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Private Investigation Methods and Materials.

By Frank Machovec; published by Charles C. Thomas, 217/789-8980; 121 pages; $27.75.

Rather than being an overview of the private investigation field, this book provides insight into specific topics of private investigation. Machovec limits the book to five chapters, which focus on important aspects of an investigation but not the nuts and bolts of good investigative work.

The first two chapters are written as an instruction booklet. He also makes a statement in the first chapter that some private investigators might challenge: "Private investigators are often useful to police as undercover operatives because they are less likely to be recognized."

Not many private investigators I have met have been used by local police departments in major investigations. Who would the client be, the local police department? In smaller municipalities this concept may be true, but in larger municipalities it is rarely the case.

The author includes 31 thought provoking exercises that the reader can participate in. However, only college students who are instructed to do these exercises will actually take the time; most private investigators will not find or make the time to do the exercises.

The author excels in the chapter titled, "Understanding Behavior: Yours and Theirs." He writes in detail of negative influences that investigators encounter every day but never think about.

In this chapter he also lists 11 laws of emotion that investigators will find interesting and informative. The author does his best to explain emotions and how they can impact an investigation and the individual under investigation.

The author has broken down the vocabulary throughout the chapters, making the reading easy and enjoyable. Readers can continue reading without stopping and checking the glossary in the back of the book for definitions of unfamiliar terms.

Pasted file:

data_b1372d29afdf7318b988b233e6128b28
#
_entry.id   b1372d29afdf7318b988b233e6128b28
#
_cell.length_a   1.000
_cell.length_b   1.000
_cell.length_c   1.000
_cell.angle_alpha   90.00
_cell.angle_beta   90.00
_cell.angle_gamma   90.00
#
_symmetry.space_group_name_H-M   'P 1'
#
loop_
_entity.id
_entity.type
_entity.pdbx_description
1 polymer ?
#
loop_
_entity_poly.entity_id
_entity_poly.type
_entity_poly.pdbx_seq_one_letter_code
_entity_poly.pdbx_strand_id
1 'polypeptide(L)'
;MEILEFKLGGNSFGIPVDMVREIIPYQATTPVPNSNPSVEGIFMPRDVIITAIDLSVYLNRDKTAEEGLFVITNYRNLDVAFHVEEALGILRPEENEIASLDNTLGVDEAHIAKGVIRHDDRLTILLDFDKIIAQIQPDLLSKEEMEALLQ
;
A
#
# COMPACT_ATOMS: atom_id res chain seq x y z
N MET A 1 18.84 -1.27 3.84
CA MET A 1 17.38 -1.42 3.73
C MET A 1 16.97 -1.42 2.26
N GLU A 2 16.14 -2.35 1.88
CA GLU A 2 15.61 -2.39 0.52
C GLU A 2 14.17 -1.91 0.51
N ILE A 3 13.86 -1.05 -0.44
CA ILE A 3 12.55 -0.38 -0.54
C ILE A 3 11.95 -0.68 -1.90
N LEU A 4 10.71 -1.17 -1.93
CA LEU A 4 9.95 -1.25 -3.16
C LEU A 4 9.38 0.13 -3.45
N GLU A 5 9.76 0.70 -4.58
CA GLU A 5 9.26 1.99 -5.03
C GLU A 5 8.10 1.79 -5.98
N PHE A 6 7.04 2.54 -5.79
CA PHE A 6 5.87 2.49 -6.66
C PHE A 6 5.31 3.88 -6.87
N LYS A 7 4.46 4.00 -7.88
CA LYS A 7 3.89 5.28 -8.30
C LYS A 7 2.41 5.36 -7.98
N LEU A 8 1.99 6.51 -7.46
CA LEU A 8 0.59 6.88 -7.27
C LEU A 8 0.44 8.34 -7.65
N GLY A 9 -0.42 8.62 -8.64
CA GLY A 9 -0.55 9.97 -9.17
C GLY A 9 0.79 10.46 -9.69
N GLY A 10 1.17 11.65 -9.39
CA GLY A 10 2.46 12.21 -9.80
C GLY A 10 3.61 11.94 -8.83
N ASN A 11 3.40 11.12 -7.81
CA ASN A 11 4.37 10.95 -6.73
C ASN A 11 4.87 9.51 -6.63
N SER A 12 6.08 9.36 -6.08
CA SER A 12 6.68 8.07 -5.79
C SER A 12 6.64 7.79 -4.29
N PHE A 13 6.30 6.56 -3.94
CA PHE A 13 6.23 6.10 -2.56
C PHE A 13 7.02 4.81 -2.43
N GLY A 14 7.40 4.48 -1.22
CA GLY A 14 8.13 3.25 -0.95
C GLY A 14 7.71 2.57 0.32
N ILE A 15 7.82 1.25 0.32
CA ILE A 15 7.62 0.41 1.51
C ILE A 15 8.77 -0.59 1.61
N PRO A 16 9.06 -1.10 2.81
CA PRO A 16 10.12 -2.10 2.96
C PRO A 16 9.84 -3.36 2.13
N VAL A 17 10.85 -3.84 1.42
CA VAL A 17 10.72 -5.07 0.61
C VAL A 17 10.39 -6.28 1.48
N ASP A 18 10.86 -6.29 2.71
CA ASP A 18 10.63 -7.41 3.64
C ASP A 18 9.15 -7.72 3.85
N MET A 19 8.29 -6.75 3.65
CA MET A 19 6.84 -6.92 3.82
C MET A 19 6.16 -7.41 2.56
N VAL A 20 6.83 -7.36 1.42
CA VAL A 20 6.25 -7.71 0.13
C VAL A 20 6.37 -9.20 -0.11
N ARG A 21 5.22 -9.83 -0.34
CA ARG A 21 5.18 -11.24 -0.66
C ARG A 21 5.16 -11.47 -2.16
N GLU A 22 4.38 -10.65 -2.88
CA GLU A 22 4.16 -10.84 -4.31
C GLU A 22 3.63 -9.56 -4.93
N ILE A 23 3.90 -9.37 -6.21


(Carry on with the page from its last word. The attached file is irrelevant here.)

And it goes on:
Security managers and supervisors will find this book interesting, but unless they have performed an investigation or are in charge of investigations, they may get lost in certain terms and phrases.

The author also explains cost factors of an investigation as well as pricing of equipment and materials.

Unfortunately, the author makes one critical assumption--that the investigator is an experienced detective with a wealth of clients. Many investigators would like to find new clients and focus their investigations on one specific field. Private investigators are businesspeople who constantly seek to increase business. The book should have discussed this marketing strategy.

Reviewer: Kevin A. Cassidy is vice president of Summit Security Services Inc. of Long Island City.NY. He is a member of ASIS.
COPYRIGHT 1992 American Society for Industrial Security
No portion of this article can be reproduced without the express written permission from the copyright holder.
Copyright 1992 Gale, Cengage Learning. All rights reserved.

Article Details
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Author:Cassidy, Kevin A.
Publication:Security Management
Article Type:Book Review
Date:Jun 1, 1992
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